Amphibole perspective to unravel pre-eruptive processes and conditions in volcanic plumbing systems beneath intermediate arc volcanoes: a case study from Ciomadul volcano (SE Carpathians)

  • Balázs KissEmail author
  • Szabolcs Harangi
  • Theodoros Ntaflos
  • Paul R. D. Mason
  • Elemér Pál-Molnár
Original Paper


Ciomadul is the youngest volcano in the Carpathian–Pannonian region produced crystal-rich high-K dacites that contain abundant amphibole phenocrysts. The amphiboles in the studied dacites are characterized by large variety of zoning patterns, textures, and a wide range of compositions (e.g., 6.4–15 wt% Al2O3, 79–821 ppm Sr) often in thin-section scale and even in single crystals. Two amphibole populations were observed in the dacite: low-Al hornblendes represent a cold (<800 °C) silicic crystal mush, whereas the high-Al pargasites crystallized in a hot (>900 °C) mafic magma. Amphibole thermobarometry suggests that the silicic crystal mush was stored in an upper crustal storage (~8–12 km). This was also the place where the erupted dacitic magma was formed during the remobilization of upper crustal silicic crystal mush body by hot mafic magma indicated by simple-zoned and composite amphiboles. This includes reheating (by ~200 °C) and partial remelting of different parts of the crystal mush followed by intensive crystallization of the second mineral population (including pargasites). Breakdown textures of amphiboles imply that they were formed by reheating in case of hornblendes, suggesting that pre-eruptive heating and mixing could take place within days or weeks before the eruption. The decompression rim of pargasites suggests around 12 days of magma ascent in the conduit. Several arc volcanoes produce mixed intermediate magmas with similar bimodal amphibole cargo as the Ciomadul, but in our dacite the two amphibole population can be found even in a single crystal (composite amphiboles). Our study indicates that high-Al pargasites form as a second generation in these magmas after the mafic replenishment into a silicic capture zone; thus, they cannot unambiguously indicate a deeper mafic storage zone beneath these volcanoes. The simple-zoned and composite amphiboles provide direct evidence that significant compositional variations of amphiboles do not necessarily mean variation in the pressure of crystallization even if the Al-tschermak substitution can be recognized, suggesting that amphibole barometers that consider only amphibole composition may often yield unrealistic pressure variation.


Amphibole perspective Intermediate magmas Magma mixing Volcano plumbing system Thermobarometry Amphibole texture and zoning patterns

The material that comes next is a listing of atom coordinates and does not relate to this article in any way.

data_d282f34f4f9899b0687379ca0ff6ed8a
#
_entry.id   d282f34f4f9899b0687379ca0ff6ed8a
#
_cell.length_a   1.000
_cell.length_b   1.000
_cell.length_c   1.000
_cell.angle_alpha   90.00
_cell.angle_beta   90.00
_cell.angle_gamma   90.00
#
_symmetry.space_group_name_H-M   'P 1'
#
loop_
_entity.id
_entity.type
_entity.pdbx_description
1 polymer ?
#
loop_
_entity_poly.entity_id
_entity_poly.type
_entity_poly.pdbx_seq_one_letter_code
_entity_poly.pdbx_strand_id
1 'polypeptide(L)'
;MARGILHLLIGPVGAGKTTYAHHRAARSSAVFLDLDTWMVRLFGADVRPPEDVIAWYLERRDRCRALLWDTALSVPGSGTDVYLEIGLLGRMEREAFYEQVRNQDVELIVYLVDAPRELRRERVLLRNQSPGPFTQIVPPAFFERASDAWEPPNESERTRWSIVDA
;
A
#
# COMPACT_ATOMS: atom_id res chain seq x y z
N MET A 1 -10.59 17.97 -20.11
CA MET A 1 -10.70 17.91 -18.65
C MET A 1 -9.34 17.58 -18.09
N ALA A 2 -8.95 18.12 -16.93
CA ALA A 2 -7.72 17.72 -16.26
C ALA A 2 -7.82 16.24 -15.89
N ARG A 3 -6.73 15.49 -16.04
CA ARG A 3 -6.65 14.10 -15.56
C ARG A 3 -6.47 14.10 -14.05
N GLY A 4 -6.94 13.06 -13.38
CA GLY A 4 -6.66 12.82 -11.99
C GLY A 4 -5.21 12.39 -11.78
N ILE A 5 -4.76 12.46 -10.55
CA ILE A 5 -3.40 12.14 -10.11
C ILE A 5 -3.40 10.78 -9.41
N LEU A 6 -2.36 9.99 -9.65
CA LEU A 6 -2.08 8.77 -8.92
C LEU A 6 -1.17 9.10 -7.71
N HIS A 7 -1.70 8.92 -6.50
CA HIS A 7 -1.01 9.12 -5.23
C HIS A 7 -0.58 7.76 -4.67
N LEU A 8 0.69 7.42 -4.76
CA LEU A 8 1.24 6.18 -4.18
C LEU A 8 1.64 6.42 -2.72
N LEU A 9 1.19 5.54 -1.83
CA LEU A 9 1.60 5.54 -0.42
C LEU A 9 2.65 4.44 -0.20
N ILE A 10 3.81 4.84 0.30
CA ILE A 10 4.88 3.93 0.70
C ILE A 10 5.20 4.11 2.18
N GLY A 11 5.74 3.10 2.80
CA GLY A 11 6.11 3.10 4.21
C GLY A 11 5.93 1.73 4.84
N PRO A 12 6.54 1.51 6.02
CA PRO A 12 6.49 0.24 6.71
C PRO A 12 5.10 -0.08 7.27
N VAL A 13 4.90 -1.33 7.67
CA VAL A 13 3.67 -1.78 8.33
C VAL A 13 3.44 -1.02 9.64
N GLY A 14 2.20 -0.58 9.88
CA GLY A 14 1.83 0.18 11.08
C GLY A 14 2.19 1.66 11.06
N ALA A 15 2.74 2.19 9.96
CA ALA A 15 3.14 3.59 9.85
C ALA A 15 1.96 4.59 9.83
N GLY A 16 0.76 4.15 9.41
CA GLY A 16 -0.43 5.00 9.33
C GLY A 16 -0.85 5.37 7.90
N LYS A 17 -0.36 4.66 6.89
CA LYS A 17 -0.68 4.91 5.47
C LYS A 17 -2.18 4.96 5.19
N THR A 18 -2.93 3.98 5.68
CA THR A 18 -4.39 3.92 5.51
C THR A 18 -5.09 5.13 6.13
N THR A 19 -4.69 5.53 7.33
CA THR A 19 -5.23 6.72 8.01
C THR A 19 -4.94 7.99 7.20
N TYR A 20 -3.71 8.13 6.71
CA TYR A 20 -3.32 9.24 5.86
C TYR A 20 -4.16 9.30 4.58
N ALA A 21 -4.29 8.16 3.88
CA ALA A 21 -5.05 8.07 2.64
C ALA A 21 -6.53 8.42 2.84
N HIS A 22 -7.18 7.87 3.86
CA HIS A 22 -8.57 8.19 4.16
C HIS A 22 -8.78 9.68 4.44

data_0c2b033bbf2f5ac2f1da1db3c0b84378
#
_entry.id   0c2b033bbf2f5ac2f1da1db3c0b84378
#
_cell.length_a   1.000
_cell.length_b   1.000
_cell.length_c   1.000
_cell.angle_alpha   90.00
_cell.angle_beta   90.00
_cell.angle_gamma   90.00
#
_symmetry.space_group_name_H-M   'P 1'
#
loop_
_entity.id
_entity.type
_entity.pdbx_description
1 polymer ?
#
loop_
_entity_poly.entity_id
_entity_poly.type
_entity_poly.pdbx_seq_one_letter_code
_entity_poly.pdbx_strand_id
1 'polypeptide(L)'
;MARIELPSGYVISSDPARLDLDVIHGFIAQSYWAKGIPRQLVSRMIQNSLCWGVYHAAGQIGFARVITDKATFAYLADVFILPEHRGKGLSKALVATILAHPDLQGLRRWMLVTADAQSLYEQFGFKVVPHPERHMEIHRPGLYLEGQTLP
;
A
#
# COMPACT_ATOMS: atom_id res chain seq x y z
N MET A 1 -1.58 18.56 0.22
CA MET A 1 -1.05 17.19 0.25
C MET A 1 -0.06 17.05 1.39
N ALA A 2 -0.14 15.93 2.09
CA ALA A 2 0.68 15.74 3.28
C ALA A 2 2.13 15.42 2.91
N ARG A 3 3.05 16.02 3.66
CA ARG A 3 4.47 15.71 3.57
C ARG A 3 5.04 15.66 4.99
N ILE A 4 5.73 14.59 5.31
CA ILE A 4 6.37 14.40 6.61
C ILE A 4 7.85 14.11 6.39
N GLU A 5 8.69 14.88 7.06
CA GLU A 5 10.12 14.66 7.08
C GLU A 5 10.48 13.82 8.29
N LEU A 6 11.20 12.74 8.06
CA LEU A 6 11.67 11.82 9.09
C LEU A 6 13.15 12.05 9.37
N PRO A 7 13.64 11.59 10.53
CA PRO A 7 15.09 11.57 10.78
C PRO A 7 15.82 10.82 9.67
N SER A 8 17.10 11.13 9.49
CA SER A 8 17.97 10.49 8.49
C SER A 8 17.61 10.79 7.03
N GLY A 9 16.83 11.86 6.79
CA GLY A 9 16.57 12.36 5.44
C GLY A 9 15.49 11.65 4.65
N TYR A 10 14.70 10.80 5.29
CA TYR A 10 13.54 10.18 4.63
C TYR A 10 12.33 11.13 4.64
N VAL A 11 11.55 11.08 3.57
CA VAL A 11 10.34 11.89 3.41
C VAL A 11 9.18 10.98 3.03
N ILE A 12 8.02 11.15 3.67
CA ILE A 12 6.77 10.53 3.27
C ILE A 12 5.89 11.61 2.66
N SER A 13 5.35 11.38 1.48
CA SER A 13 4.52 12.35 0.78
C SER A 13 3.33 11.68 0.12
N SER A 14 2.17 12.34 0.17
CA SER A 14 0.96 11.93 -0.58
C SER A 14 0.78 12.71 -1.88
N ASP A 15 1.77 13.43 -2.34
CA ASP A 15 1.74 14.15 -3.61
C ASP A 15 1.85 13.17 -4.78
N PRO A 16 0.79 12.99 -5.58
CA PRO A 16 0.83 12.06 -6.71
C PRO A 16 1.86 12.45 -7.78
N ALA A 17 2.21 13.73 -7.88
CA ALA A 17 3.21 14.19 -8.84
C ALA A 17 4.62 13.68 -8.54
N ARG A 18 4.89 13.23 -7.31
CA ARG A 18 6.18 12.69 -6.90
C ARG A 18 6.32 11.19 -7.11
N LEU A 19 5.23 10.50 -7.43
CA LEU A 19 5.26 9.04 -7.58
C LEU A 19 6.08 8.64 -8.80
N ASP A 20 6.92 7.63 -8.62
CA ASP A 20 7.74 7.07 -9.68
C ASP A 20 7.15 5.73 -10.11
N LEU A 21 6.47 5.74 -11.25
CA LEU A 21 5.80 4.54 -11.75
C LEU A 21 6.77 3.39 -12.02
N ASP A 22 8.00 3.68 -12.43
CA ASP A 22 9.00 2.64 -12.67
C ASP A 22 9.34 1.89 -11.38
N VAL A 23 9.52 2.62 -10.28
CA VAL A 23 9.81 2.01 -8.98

This research has been supported by the Hungarian Scientific Research Fund (OTKA No. 68587). Kiss Balázs in this research was supported by the European Union and the State of Hungary, co-financed by the European Social Fund in the framework of TÁMOP-4.2.4.A/2-11/1-2012-0001 `National Excellence Program’. Ioan Seghedi, Csaba Jánosi, and Alex Szakács provided invaluable help during the field trip campaigns. Fruitful discussions with Malcolm Rutherford, Filippo Ridolfi, Gerhard Wörner, Jon Blundy, and Olivier Bachmann at different stages of this study have helped to refine our model and clarify our ideas on amphibole formation and on the nature of the magma storage zone beneath intermediate volcanoes. M. Éva Jankovics are thanked for improvements in English and figures. Tamás Sági, Zsolt Bendő, and Franz Kiraly are acknowledged for help during SEM and EMPA analyses. Constructive comments provided by Olivier Bachmann and Michael J. Krawczynski and the editor Timothy L. Grove helped us to refine significantly the original manuscript.


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Copyright information

© Springer-Verlag Berlin Heidelberg 2014

Authors and Affiliations

  • Balázs Kiss
    • 1
    • 2
    • 5
    Email author
  • Szabolcs Harangi
    • 1
    • 2
  • Theodoros Ntaflos
    • 3
  • Paul R. D. Mason
    • 4
  • Elemér Pál-Molnár
    • 1
    • 5
  1. 1.MTA-ELTE Volcanology Research GroupBudapestHungary
  2. 2.Department of Petrology and GeochemistryEötvös Loránd UniversityBudapestHungary
  3. 3.Department of Lithospheric ResearchUniversity of ViennaViennaAustria
  4. 4.Department of Earth SciencesUtrecht UniversityUtrechtThe Netherlands
  5. 5.Vulcano Research Group, Department of Mineralogy, Geochemistry and PetrologyUniversity of SzegedSzegedHungary

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